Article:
Health care fraud.

AuthorColbert, Daniel
PositionII. Statutes Addressing Medicare and Medicaid Fraud C. Self-Referral/Stark Amendments through IV. Enforcement, with footnotes, p. 1348-1376 - Annual Survey of White Collar Crime
  1. Self-Referral/Stark Amendments

    Congress enacted the Omnibus Budget Reconciliation Act of 1989 (containing "Stark I") (221) to counteract the burgeoning cost of health care resulting from physician self-referrals. (222) Stark I prohibits physicians from referring Medicare patients to clinical laboratories in which the physician has a financial interest, absent a safe harbor provision. (223) When Stark I proved insufficient to curtail the continuing abuses of self-referrals, Congress enacted the Omnibus Reconciliation Act of 1993 (containing "Stark II"), (224) which significantly expanded the scope of Stark I. (225)

    1. Elements of the Offense

      To establish a Stark violation, the government must show: (a) a financial relationship between a health care entity and physician; (b) a referral by the physician to the entity for designated health services; and (c) the submission of a claim for services. (226)

      a. Financial Relationship

      A financial relationship includes an ownership or investment interest in an entity by a physician or his immediate family member, or a compensation arrangement between a physician or his immediate family member and the entity. (227)

      b. Referral

      A referral includes a request for any designated health service payable under Medicare or Medicaid. (228) Because Stark II does not have an intent requirement, strict liability is imposed for referrals if a financial relationship exists. (229)

      c. Submission of a Claim for Services

      An entity receiving a prohibited referral may not make a Medicare claim. (230) Such an entity is also forbidden from billing any individual, third party payer, or other entity for designated health services (231) for which the physician made the referral. (232)

    2. Absence of an Exception or Safe Harbor

      Once the government demonstrates that an individual or entity has violated the Stark statute, the burden shifts to the defendant to establish that the defendant's conduct falls within one of the established exceptions. (233) The Stark amendments contain several exceptions for certain financial arrangements. (234) These exceptions fall into three categories: (i) exceptions applicable to both physician ownership or investment interests and compensation arrangements; (ii) exceptions for ownership or investment interests only; and (iii) exceptions for compensation arrangements only. (235) The Secretary of HHS is authorized to make additional exceptions by regulation where the "financial relationship ... does not pose a risk of program or patient abuse." (236) The amendments also contain several important safe harbor provisions. (237) A medical entity must also recognize that in some circumstances a transaction might comply with the Stark rules while falling outside any of the anti-kickback safe harbors. (238)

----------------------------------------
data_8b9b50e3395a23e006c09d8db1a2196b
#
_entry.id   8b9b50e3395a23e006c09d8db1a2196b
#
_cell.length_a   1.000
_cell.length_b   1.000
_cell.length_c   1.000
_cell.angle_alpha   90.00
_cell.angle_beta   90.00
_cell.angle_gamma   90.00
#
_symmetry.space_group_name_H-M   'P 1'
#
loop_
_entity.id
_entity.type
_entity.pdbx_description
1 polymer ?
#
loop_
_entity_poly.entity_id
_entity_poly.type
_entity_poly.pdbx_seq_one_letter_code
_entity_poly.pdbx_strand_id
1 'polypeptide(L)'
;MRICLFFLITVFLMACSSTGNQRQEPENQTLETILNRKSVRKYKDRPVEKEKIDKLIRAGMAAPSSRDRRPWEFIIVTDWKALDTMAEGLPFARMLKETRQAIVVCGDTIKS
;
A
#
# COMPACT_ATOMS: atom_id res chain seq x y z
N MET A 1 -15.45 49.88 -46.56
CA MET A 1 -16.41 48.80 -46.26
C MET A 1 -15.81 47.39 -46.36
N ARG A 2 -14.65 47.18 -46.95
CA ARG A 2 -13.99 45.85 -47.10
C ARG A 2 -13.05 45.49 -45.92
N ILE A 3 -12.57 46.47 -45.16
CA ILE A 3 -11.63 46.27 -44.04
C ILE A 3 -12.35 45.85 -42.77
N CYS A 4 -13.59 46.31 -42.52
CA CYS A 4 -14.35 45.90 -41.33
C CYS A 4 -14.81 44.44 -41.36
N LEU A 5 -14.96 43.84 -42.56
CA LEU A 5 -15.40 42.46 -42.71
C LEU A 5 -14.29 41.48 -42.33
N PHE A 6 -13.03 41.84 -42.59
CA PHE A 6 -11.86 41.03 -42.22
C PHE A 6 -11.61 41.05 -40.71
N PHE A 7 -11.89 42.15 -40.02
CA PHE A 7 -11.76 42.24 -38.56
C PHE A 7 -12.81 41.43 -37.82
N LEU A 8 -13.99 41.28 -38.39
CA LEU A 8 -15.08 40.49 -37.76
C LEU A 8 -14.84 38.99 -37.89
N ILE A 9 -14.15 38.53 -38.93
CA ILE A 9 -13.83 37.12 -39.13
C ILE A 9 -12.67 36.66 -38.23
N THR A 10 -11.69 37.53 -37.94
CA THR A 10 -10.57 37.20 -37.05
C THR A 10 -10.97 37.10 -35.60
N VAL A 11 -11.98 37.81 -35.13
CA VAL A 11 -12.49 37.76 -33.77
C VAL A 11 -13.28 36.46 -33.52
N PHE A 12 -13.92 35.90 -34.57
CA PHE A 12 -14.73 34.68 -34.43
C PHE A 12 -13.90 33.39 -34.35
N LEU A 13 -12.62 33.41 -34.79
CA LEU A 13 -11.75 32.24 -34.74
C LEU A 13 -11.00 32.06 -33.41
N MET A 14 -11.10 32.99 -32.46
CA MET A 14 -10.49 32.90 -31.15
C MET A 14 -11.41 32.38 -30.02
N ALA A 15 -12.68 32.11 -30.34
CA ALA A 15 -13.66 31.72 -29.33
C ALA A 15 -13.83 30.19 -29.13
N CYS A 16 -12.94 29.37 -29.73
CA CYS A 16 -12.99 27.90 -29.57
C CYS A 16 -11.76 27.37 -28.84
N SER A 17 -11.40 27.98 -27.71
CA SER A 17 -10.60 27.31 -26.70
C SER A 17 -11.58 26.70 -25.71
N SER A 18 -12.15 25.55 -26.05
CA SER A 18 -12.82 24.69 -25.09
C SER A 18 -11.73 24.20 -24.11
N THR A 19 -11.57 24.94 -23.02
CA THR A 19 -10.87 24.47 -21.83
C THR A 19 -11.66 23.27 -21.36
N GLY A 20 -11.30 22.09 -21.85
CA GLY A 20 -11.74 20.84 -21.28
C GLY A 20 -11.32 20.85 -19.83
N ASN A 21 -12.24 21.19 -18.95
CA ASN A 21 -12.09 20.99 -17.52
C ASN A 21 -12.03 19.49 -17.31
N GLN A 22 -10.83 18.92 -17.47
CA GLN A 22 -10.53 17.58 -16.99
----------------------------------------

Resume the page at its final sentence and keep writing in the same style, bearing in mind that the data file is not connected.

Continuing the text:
3. Penalties

      Section 1395nn provides four sanctions. First, claims filed for services in violation of the self-referral laws will result in non-payment. (239) Second, if a person collects money in violation of Stark II, that person is liable for and must refund the money on a timely basis. (240) Third, civil monetary penalties and exclusion from participation in Medicaid and Medicare programs may result from improper claims. (241) The civil penalty applies if the person who bills or presents the claim "knows or should know" that the bill or claim violates the statute; the penalty may not exceed $15,000 per violation. (242) In addition, a civil penalty not to exceed $100,000 applies to circumvention schemes, such as cross-referral arrangements, when a physician or entity "knows or should know" that the arrangement has a principal purpose of assuring referrals by the physician to the entity, which if the physician made directly would violate the statute. (243) Fourth, any person who is subject to and fails to meet the reporting requirements faces a civil penalty not to exceed $10,000 per day in which reporting was required. (244)

  2. The Health Insurance Portability and Accountability Act of 1996

    In 1996, Congress enacted the Health Insurance Portability and Accountability Act ("HIPAA"). (245) HIPAA is the most comprehensive attempt to fight fraud in federal health care programs,246 and it expands the scope of health care fraud and abuse prevention in several ways.

    First, HIPAA established the first stable source of funding to fight health care fraud. (247) Second, HIPAA extended the scope of the Anti-Kickback Statute to cover all federal health care programs (248) and expanded the definition of "kickback." (249) Third, HIPAA was "the first federal statute to regulate private health care and markedly increased the government's power to prosecute health care fraud." (250) HIPAA increased the enforcement power of the federal government by establishing programs to coordinate efforts and facilitate prosecution of health care fraud at both state and federal levels. (251)